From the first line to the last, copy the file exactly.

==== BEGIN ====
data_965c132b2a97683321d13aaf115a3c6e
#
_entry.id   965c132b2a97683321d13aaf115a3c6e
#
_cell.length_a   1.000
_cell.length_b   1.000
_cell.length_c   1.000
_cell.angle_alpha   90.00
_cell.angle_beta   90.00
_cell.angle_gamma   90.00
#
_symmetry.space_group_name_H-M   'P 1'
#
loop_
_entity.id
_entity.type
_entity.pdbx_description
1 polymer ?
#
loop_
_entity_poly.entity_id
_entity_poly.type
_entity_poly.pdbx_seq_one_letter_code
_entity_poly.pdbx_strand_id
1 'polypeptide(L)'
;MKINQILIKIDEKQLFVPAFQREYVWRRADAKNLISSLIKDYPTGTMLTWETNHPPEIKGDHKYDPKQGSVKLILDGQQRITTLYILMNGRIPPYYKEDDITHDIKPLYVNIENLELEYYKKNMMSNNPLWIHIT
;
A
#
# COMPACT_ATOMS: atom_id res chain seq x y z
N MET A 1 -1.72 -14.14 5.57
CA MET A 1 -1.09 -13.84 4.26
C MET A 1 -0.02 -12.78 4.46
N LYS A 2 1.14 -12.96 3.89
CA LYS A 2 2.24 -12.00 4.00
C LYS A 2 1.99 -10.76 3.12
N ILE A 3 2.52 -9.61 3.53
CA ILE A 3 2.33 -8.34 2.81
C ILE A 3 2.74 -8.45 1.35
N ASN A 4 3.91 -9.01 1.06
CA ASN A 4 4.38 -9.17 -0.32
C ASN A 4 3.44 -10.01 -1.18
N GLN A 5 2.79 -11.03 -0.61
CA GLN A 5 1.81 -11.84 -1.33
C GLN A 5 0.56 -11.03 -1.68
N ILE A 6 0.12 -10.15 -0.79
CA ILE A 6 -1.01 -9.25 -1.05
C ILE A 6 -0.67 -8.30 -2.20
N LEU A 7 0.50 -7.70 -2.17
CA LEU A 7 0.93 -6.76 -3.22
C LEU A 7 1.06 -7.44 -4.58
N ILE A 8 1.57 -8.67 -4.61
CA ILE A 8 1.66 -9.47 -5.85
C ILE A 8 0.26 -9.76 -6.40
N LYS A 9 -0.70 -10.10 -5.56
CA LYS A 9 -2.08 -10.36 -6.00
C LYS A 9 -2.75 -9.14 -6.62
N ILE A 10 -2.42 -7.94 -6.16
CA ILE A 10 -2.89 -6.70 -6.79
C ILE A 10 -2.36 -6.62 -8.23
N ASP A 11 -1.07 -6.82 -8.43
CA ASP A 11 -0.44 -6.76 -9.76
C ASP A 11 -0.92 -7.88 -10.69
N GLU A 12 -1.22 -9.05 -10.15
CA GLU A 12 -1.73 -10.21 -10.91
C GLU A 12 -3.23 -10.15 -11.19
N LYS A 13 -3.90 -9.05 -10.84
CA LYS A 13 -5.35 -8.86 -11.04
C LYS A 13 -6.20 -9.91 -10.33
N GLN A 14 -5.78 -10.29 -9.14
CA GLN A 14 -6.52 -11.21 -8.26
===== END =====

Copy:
data_965c132b2a97683321d13aaf115a3c6e
#
_entry.id   965c132b2a97683321d13aaf115a3c6e
#
_cell.length_a   1.000
_cell.length_b   1.000
_cell.length_c   1.000
_cell.angle_alpha   90.00
_cell.angle_beta   90.00
_cell.angle_gamma   90.00
#
_symmetry.space_group_name_H-M   'P 1'
#
loop_
_entity.id
_entity.type
_entity.pdbx_description
1 polymer ?
#
loop_
_entity_poly.entity_id
_entity_poly.type
_entity_poly.pdbx_seq_one_letter_code
_entity_poly.pdbx_strand_id
1 'polypeptide(L)'
;MKINQILIKIDEKQLFVPAFQREYVWRRADAKNLISSLIKDYPTGTMLTWETNHPPEIKGDHKYDPKQGSVKLILDGQQRITTLYILMNGRIPPYYKEDDITHDIKPLYVNIENLELEYYKKNMMSNNPLWIHIT
;
A
#
# COMPACT_ATOMS: atom_id res chain seq x y z
N MET A 1 -1.72 -14.14 5.57
CA MET A 1 -1.09 -13.84 4.26
C MET A 1 -0.02 -12.78 4.46
N LYS A 2 1.14 -12.96 3.89
CA LYS A 2 2.24 -12.00 4.00
C LYS A 2 1.99 -10.76 3.12
N ILE A 3 2.52 -9.61 3.53
CA ILE A 3 2.33 -8.34 2.81
C ILE A 3 2.74 -8.45 1.35
N ASN A 4 3.91 -9.01 1.06
CA ASN A 4 4.38 -9.17 -0.32
C ASN A 4 3.44 -10.01 -1.18
N GLN A 5 2.79 -11.03 -0.61
CA GLN A 5 1.81 -11.84 -1.33
C GLN A 5 0.56 -11.03 -1.68
N ILE A 6 0.12 -10.15 -0.79
CA ILE A 6 -1.01 -9.25 -1.05
C ILE A 6 -0.67 -8.30 -2.20
N LEU A 7 0.50 -7.70 -2.17
CA LEU A 7 0.93 -6.76 -3.22
C LEU A 7 1.06 -7.44 -4.58
N ILE A 8 1.57 -8.67 -4.61
CA ILE A 8 1.66 -9.47 -5.85
C ILE A 8 0.26 -9.76 -6.40
N LYS A 9 -0.70 -10.10 -5.56
CA LYS A 9 -2.08 -10.36 -6.00
C LYS A 9 -2.75 -9.14 -6.62
N ILE A 10 -2.42 -7.94 -6.16
CA ILE A 10 -2.89 -6.70 -6.79
C ILE A 10 -2.36 -6.62 -8.23
N ASP A 11 -1.07 -6.82 -8.43
CA ASP A 11 -0.44 -6.76 -9.76
C ASP A 11 -0.92 -7.88 -10.69
N GLU A 12 -1.22 -9.05 -10.15
CA GLU A 12 -1.73 -10.21 -10.91
C GLU A 12 -3.23 -10.15 -11.19
N LYS A 13 -3.90 -9.05 -10.84
CA LYS A 13 -5.35 -8.86 -11.04
C LYS A 13 -6.20 -9.91 -10.33
N GLN A 14 -5.78 -10.29 -9.14
CA GLN A 14 -6.52 -11.21 -8.26